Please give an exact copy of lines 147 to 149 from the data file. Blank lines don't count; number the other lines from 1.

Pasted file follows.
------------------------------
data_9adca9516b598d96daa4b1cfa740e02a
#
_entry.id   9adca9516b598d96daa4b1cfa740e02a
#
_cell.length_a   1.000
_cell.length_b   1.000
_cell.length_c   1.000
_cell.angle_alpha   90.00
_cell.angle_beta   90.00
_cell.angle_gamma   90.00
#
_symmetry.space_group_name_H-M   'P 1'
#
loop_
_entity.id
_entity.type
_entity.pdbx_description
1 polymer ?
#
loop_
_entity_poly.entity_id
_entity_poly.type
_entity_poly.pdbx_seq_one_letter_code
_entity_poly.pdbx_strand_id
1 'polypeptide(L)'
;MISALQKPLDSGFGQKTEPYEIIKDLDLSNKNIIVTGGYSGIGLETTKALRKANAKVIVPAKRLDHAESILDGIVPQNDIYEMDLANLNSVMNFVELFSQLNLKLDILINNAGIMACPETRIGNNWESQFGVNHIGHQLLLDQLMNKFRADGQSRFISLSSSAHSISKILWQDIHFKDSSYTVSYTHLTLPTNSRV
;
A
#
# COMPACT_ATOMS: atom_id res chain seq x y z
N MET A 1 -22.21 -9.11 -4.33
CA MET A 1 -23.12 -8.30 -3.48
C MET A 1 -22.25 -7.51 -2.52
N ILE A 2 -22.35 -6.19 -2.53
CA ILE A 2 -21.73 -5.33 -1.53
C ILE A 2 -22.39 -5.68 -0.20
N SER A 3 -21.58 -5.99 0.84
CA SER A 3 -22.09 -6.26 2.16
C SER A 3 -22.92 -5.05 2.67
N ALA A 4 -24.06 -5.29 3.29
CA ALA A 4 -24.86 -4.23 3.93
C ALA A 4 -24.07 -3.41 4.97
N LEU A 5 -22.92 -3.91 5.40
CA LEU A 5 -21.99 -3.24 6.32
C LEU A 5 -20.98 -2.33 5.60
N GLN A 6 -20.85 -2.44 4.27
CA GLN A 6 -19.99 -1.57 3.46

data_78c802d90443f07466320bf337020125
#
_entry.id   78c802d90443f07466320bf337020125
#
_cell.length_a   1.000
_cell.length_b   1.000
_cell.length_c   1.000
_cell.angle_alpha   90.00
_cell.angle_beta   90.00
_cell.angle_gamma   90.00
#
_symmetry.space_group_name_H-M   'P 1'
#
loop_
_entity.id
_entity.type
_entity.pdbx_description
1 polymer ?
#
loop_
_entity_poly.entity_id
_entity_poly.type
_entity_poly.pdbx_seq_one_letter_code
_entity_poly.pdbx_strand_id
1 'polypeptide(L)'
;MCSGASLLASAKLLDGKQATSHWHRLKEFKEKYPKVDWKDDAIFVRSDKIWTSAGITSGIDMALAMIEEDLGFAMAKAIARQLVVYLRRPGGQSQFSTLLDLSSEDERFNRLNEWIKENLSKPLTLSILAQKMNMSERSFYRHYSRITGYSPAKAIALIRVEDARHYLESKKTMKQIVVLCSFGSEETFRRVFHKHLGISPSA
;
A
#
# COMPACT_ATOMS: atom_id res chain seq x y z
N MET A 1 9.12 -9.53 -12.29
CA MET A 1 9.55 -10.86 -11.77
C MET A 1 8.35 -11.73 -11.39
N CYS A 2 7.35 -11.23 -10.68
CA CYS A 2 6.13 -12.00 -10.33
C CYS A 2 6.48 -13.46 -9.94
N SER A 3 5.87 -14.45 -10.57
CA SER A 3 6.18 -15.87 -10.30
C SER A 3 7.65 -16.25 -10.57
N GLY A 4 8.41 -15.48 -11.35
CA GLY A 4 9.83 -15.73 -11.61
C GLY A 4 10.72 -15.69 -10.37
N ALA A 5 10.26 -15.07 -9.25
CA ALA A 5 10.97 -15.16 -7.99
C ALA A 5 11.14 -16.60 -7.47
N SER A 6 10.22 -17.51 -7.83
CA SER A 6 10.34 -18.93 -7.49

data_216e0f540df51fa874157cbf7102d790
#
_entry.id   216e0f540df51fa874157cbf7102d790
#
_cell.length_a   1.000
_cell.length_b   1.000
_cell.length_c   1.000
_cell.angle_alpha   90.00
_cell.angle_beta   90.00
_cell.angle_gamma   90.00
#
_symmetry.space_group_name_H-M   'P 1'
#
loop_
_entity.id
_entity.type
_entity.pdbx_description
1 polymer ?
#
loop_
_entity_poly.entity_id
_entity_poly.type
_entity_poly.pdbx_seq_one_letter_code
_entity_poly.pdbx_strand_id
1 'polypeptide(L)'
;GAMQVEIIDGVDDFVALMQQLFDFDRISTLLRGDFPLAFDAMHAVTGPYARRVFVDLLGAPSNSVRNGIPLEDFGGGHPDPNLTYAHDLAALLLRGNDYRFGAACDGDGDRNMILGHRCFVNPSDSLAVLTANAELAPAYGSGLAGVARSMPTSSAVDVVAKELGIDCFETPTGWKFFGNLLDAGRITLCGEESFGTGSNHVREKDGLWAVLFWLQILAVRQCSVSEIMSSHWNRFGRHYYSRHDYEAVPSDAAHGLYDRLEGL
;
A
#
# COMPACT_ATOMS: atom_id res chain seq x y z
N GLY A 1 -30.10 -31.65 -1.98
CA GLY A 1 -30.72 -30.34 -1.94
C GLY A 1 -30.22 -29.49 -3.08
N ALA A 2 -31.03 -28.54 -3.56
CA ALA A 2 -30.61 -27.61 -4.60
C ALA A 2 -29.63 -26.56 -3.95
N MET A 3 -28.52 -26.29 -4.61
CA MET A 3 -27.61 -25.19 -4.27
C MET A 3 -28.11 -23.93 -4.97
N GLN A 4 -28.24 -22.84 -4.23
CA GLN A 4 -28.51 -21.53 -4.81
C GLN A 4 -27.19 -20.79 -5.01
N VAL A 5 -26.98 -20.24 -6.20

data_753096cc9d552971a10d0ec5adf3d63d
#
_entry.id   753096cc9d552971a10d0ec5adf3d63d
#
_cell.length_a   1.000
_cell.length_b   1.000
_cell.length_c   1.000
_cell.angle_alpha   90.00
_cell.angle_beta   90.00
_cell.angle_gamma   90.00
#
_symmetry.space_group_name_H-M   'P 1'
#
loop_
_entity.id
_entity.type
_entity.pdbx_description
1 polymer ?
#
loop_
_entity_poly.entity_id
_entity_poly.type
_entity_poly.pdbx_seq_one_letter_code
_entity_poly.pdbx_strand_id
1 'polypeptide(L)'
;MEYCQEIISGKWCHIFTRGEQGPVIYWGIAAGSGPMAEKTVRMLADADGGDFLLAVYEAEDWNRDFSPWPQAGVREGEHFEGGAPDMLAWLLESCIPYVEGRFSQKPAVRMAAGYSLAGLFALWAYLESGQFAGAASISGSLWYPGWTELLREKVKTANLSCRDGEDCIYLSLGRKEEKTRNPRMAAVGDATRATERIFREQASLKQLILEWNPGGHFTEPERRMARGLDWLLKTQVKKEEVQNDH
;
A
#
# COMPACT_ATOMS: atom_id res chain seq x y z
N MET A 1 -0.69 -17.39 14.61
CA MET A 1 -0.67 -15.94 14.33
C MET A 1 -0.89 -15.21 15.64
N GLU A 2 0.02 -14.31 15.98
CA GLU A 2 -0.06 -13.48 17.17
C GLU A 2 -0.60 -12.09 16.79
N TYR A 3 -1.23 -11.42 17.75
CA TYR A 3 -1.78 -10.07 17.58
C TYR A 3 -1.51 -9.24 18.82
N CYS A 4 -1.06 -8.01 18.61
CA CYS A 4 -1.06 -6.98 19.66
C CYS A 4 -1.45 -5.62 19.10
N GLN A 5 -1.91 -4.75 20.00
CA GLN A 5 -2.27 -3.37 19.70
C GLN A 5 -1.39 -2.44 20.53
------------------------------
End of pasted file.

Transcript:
_cell.angle_gamma   90.00
#
_symmetry.space_group_name_H-M   'P 1'